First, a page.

Diaka Salena Koroma

Koroma, Diaka Salena.jpg

Summary: Diaka Salena Koroma is a women’s and girls’ rights activist in Sierra Leone, fighting particularly against Female Genital Mutilation (FGM). In 2016 she opened the Girlz Empowered-Sierra Leone to empower less-privileged women and young girls and help them realize their potential. She mentors them on gender-based violence as well as sexual and reproductive health issues. As a result of her work, Koroma has been physically attacked and beaten,

threatened by FGM traditionalists, and deprived of funding.

Profile: Born to a Sierra Leonean mother and Guinean father in Sierra Leone, Diaka Salena Koroma moved to live with her father in Guinea at a very young age. But at age six, after being abused by her father, she fled back to Sierra Leone with her mother. She later attended Fourah Bay College, University of Sierra Leone, where she graduated with a degree in Peace and Conflict Resolution.

Koroma chose Female Genital Mutilation/Cutting (FGM/C) as her dissertation topic. This didn’t sit well with her supervisor, who saw the issue as a taboo. She refused to change topics and as a result failed her dissertation. Several years later, she was invited back to the university to try again. This time, she passed.

Koroma started her human rights work with Girl Child Network–Sierra Leone, an organization that supports and promotes empowerment of girls in the home, school, and community, building platforms to advance their rights and freedoms.

“I was an Adolescents Field Officer who mentors adolescent girls in schools and mentors them as well at community levels,” said Koroma. It was during this time that she realized the entrenched patriarchal and traditional beliefs that lead to the victimization and violation of young women and girls in Sierra Leone, exposing them to harmful practices and trauma.

“Many women and young girls . . . say that they are mostly tricked or forced by their parents or caregivers into accepting the horrendous experience of FGM/C,” states Koroma. “Some say they are even sidelined or marginalized if they dare refuse to go through the traditional rites. Others say that they are referred to as half-women and will be chased away when community activities are held.”

In 2016 Koroma formed the Girlz Empowered-Sierra Leone; she has been directing the organization’s operations since then. The organization works with girls, their families, and communities, focusing on educational programs targeting awareness of FGM/C, child marriage, and all forms of violence against women and young girls.

Through Koroma’s interventions, and in partnership with other organizations in the Sierra Leone, over 5,000 women and girls now know their rights and can make a choice about whether to go through FGM/C.

“I talk to women and young girls in schools, slums, and villages about gender roles and FGM/C, to change how they think and were taught about empowerment and emancipation,” says Koroma. “It all helps. Some girls who imbibe our education on FGM/C have made bold decisions not to go through the practice and also encourage others to think differently about Female Genital Mutilation/Cutting.”

Many young women who are undergoing pressure from their parents and relatives can now come to Girlz Empowered-Sierra Leone for referral and counseling. As illustrated in the Sierra Leone Demographic Health Statistics report, low education and poverty is the vehicle that carries the prevalence of FGM/C in Sierra Leone. The survey shows that only 13% of women with no education believe that FGM/C should be discontinued, whereas 41% of women with secondary or higher education believe that it should be discontinued. Through its programs, Girlz Empowered-Sierra Leone has increased the rate of enrollment, retention, and completion of girls’ education.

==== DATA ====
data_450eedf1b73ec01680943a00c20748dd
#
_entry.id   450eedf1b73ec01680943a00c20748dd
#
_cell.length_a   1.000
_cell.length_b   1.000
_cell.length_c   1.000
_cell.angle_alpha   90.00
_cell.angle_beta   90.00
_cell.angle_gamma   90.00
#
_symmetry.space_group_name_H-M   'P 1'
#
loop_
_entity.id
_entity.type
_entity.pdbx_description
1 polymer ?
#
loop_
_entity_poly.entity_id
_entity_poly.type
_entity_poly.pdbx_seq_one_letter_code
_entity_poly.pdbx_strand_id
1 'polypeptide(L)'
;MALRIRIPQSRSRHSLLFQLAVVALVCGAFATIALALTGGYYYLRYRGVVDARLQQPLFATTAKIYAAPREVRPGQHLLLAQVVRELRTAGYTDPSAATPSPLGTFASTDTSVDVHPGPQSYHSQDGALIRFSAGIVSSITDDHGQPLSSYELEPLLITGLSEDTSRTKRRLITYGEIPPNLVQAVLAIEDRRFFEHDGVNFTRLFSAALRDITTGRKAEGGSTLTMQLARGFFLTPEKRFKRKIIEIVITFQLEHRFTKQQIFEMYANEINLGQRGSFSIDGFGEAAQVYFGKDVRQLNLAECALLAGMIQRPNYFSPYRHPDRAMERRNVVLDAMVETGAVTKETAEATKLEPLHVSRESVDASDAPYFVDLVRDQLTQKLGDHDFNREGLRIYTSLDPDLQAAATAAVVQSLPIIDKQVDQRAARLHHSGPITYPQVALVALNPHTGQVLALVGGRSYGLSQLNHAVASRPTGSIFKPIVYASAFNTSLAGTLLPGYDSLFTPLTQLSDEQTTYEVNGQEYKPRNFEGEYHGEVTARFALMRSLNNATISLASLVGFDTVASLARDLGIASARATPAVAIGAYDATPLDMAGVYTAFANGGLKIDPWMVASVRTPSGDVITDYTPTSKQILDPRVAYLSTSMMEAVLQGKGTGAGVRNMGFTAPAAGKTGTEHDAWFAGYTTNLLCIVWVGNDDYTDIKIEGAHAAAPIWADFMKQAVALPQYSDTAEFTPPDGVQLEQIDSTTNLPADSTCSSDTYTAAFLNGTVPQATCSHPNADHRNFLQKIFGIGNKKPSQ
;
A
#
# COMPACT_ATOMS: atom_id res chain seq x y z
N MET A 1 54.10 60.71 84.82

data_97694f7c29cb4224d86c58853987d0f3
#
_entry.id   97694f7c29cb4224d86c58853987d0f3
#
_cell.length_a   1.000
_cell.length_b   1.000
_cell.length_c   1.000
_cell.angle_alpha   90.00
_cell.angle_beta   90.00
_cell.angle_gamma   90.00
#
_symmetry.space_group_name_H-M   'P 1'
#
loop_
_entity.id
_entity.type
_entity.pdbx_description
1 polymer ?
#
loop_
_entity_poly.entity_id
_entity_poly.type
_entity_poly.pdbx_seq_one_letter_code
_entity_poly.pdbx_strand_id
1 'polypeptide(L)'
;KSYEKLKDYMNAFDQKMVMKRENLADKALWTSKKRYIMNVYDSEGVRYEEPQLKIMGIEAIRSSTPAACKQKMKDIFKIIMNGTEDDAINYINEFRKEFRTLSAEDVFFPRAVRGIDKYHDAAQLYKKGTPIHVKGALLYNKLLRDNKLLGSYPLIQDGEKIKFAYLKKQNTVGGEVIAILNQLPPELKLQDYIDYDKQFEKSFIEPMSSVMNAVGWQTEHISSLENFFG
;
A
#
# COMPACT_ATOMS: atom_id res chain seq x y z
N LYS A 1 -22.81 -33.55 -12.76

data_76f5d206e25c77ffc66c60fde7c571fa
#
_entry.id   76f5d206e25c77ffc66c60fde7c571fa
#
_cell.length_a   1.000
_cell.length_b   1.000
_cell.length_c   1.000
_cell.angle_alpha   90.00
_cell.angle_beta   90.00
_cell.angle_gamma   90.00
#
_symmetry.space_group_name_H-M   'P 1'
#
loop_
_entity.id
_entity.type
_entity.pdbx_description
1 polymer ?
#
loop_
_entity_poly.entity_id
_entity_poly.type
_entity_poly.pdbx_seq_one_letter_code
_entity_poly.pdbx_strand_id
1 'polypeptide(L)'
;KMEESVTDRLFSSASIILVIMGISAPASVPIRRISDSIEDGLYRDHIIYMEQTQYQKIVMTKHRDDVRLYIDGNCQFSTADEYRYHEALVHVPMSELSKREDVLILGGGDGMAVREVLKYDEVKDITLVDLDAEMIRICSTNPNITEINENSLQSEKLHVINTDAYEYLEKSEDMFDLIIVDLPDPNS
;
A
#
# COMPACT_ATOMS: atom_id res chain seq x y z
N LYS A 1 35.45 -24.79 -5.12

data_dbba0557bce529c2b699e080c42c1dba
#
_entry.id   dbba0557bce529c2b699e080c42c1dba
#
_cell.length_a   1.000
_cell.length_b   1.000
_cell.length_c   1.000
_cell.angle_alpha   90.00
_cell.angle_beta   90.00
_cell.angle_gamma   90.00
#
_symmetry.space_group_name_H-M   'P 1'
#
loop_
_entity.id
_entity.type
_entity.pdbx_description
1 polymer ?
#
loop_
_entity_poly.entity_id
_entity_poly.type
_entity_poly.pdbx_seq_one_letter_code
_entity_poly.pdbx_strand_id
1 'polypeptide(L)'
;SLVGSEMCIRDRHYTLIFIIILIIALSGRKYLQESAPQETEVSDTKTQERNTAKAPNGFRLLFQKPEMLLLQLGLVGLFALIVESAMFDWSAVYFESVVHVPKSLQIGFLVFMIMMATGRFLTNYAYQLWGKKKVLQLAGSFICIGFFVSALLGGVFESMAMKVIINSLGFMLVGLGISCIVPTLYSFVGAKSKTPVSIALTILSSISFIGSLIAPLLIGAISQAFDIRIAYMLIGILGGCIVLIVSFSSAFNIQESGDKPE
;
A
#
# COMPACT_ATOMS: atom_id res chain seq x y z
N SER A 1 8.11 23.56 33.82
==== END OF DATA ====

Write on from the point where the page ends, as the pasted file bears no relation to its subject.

Of course, fighting for FGM/C justice is not a walk in the park. As a young woman fighting for women and young girl's rights, Koroma has been physically beaten by men and threatened by other women, including traditionalists who are custodians of FGM/C.

One incident: “On 6th February 2017, marking the international day for Zero Tolerance against FGM, and while on African Young Voices Television, my first TV appearance on FGM, my co-panelists—who were Traditionalists, otherwise known as ‘Soweis’—verbally attacked me. ‘You come to the provinces, we will cut off your clitoris’, they arrogantly taunted.”

In July 2021, Koroma was physically attacked along the Lumley Beach area in Western Freetown by two men who beat her for standing up to them. “These young men were seen with teenage girls who were way below the age of sexual consent,” Koroma explained. “Before they understood the consequence of their action,” she added, “these men became so arrogant and jumped on me with slaps and kicks. It is a risk for me every day knowing that there are men who are agitated by my campaigns because I speak openly against FGM/C.”

Koroma also faces financial challenges from government and local donors. With no sustainable funding, she buys and sells off items to make sure she gets resources to keep her campaign alive. In 2017, the former Minister of Social Welfare, Gender and Children’s Affairs, Sylvia Olayinka Blyden, stopped a major funding source to be accessed by Koroma and other FGM/C organizations. Being pro-FGM/C, the Minister had no interest in the campaign.

In spite of the challenges involved in her work, Koroma vows to continue fighting for FGM/C justice. “I will only stop this campaign when I am dead and gone. I won't stop or quit. I have been doing this campaign all my youth years. My experience will help in fighting for FGM/C justice.”